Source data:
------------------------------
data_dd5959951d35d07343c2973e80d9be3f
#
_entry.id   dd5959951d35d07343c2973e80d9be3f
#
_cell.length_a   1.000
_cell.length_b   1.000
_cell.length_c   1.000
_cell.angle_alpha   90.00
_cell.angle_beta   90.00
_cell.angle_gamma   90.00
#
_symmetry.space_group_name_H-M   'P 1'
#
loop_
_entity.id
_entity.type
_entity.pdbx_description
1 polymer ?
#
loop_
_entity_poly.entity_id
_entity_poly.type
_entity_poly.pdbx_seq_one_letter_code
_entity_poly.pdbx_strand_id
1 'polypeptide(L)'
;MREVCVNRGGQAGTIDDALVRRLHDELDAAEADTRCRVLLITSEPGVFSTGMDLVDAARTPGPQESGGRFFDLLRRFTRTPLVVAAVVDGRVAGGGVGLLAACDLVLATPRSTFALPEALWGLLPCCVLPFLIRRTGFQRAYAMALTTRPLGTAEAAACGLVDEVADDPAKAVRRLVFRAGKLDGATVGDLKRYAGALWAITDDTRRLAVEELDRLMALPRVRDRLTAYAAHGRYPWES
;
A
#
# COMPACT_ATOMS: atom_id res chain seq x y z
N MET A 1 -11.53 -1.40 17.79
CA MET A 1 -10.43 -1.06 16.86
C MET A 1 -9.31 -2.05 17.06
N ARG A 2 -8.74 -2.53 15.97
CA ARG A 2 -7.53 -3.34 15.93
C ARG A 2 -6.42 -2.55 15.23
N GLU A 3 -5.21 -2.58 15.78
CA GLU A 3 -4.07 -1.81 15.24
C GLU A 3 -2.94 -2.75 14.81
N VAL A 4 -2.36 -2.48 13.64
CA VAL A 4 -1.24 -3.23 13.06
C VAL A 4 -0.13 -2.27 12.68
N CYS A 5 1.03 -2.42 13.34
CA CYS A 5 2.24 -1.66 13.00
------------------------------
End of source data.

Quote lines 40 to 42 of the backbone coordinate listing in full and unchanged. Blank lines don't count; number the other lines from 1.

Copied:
N VAL A 4 -2.36 -2.48 13.64
CA VAL A 4 -1.24 -3.23 13.06
C VAL A 4 -0.13 -2.27 12.68